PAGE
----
Sunday, September 13, 2009

Moral perfection or the lack thereof

I believe that it is not a matter of the church requiring its ministers to accept a series of dogmas. How could they honestly say that they have no doubts about any of these dogmas? If they had no doubts, they would hardly be very good Christians, because the intellectual life is as ambiguous as the moral life. And who would call himself morally perfect? How then could someone call himself intellectually perfect? The element of doubt is an element in faith itself.
-Paul Tillich, A History of Christian Thought (From his lectures at Union Theological Seminary)

There's a complicated history with the problem of doubt in the Christian church. It was under Calvin and therefore of great influence in Protestantism in general that absolute faith became the inward sign of salvation. If you doubted as a Calvinist or a Puritan or an early Congregationalist, then that was it. You were not one of the elect, and you were not saved. And there was nothing you could do about it. You were destined to burn in hellfire for all of eternity. No amount of good works would change that.

This was a abrupt departure from the Catholic church and undoubtedly a reaction to the corruptions of the church in selling indulgences for sin. Under Calvin there could be no such corruption of the church because it was not within its ministers power to offer such things. God had already chosen before creating creation, I suppose.

Predetermination always seemed a little crazy to me. I do remember at one time looking at the arguments reconciling freewill and predetermination, and, while I can't actually remember them now, I remember there were some seriously unnecessary philosophical acrobatics involved. Kind of like digging a tunnel underneath an invisible and not really real wall.

While, I believe, most modern protestant sects don't embrace the concept of predetermination, absolute faith still seems to remain as a cornerstone of the general Christian religion. As Tillich points out, absolutes are pretty much impossible for human beings. Absolute faith is impossible as is absolute understanding, which is the twin here of absolute faith. The point of the book of Job wasn't that god's a sadist, but that humans don't understand really what's the what. The logic of God is not a logic that our finite minds can really fully grasp.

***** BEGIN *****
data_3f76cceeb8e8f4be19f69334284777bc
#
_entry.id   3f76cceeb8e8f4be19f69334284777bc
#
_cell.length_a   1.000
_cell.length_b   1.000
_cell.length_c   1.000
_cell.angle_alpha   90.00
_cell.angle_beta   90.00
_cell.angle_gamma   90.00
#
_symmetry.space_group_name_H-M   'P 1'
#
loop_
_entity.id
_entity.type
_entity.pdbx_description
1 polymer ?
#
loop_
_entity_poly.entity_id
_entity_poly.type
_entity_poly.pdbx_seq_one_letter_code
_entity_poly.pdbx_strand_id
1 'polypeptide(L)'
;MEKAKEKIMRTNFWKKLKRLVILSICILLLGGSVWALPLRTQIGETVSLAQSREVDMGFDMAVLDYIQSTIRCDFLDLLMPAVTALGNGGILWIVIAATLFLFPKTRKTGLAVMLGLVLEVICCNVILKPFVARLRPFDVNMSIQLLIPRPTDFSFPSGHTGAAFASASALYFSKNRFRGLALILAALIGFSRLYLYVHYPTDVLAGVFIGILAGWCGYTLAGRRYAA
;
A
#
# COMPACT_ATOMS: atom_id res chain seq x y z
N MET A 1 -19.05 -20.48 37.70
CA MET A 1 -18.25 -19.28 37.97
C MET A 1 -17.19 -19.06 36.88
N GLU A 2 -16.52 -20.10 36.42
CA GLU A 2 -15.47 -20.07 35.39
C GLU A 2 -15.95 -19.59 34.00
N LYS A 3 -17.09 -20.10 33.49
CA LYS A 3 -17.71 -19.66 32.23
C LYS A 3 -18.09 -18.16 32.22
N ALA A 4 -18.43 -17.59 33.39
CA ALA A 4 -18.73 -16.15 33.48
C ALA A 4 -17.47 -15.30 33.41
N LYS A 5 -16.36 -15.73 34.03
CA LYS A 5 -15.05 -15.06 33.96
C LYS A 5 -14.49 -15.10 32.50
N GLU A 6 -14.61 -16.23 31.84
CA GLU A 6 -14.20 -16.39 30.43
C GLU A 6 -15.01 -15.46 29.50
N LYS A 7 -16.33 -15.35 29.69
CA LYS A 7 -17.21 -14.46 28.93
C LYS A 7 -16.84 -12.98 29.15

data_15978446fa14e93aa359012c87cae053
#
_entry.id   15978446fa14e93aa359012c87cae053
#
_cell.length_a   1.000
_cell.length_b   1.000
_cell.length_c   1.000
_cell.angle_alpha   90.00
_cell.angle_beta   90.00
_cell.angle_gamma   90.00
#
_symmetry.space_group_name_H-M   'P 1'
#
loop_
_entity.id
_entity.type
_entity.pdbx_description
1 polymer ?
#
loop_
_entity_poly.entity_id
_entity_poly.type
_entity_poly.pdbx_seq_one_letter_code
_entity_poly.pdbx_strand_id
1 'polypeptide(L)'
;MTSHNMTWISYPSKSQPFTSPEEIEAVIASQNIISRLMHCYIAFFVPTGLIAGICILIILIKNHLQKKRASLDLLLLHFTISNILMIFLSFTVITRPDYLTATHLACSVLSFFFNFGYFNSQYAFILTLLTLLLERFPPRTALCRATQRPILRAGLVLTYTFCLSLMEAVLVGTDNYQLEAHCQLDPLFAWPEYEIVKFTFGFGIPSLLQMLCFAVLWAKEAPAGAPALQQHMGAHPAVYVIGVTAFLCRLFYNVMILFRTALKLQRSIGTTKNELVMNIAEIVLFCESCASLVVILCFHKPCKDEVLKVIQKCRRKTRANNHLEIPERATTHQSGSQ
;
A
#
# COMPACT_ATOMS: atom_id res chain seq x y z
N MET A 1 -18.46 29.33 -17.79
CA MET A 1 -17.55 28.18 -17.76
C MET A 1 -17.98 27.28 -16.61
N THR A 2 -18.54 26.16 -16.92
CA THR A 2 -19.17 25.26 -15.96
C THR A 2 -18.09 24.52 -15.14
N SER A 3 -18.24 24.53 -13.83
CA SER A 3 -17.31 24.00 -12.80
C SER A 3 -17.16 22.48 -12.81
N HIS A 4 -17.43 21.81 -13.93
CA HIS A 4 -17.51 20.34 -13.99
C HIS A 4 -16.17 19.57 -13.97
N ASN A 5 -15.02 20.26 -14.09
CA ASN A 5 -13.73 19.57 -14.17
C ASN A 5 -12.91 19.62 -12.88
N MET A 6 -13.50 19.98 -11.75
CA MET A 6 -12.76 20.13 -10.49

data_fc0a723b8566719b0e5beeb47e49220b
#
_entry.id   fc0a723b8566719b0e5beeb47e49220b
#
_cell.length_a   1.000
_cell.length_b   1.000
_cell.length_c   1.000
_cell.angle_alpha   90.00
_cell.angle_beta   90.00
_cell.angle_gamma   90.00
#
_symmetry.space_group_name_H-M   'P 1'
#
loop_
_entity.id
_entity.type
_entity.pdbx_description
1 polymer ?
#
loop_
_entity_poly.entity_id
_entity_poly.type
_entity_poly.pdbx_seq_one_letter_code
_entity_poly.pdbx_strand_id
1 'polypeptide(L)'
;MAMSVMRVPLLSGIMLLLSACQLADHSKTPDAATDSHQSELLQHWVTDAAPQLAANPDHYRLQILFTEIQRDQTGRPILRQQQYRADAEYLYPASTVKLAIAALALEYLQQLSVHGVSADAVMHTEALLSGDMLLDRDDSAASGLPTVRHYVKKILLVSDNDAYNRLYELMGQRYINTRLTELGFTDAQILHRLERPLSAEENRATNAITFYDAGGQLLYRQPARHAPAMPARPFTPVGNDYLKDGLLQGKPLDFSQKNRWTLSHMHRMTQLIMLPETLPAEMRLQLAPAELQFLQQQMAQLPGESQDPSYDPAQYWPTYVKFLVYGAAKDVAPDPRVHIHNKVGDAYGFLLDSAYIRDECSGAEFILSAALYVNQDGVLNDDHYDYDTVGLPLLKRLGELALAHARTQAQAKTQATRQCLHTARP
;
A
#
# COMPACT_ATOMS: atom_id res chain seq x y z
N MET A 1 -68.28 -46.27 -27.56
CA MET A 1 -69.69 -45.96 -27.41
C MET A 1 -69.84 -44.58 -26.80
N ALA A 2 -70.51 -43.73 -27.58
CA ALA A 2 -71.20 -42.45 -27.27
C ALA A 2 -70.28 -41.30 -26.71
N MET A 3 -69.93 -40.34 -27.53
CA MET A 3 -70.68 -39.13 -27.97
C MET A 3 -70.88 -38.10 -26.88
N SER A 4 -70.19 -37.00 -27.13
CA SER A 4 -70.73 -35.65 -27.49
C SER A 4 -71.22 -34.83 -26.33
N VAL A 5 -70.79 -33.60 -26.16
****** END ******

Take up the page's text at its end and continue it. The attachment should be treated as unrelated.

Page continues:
No doubt a great part of this emphasis on faith over thought has a lot to do with the Enlightenment and the clash between science and religion that's been going on since they locked up Galileo for heresy. Also surely an important political aspect of the protestant splintering. Faith may have more to do with maintaining the integrity of the various sects' structures and keeping adherents from contemplating other options than its connection to serving to bring people closer to God. Which strikes me as ultimately counter productive. If a religious institution is engaging in dogmatic requirements for political reasons, the flock is ill served. An ill served flock is a wayward one. I would guess.

Anywho, Tillich makes a similar point but in reference to ideas and earlier times:

Salvation in Stoicism is a salvation through reaching wisdom. In Christianity salvation is brought about by divine grace. These two approaches are in conflict with each other to the present day.

It seems kinda' nutzo to think that wisdom and grace are in conflict. There's no inherent conflict between these two, and that's one of Tillich's main points. There doesn't have to be a conflict between faith and reason, religion and philosophy. The conflict is a conflation of human logic with the more direct logic of infinity. Maybe. Tillich is all about synthesis, and I love that. Let's work it all out. It's not easy, but it sure ain't impossible. Infinite possibility exists in humanity's bold future.

Alright, enough with the religion already. Going to the second half of a double header tonight and then again on Tuesday to see Matzuzaka's hopefully triumphant return to the mound. I sure do hope the Dice man can salvage something from his lost season and help the Sox down the stretch here. I guess it was inevitable that the Yankees would eventually field a team that could dominate. I mean, how many years can you have a player payroll that's at least 100 million dollars more than any other team and as much as two hundred mil more than some and still suck.

A lot of us here in Boston were hoping that the answer to that question was forever, but no luck. Ah, September baseball. You make me forget all my cares, if only for a moment.

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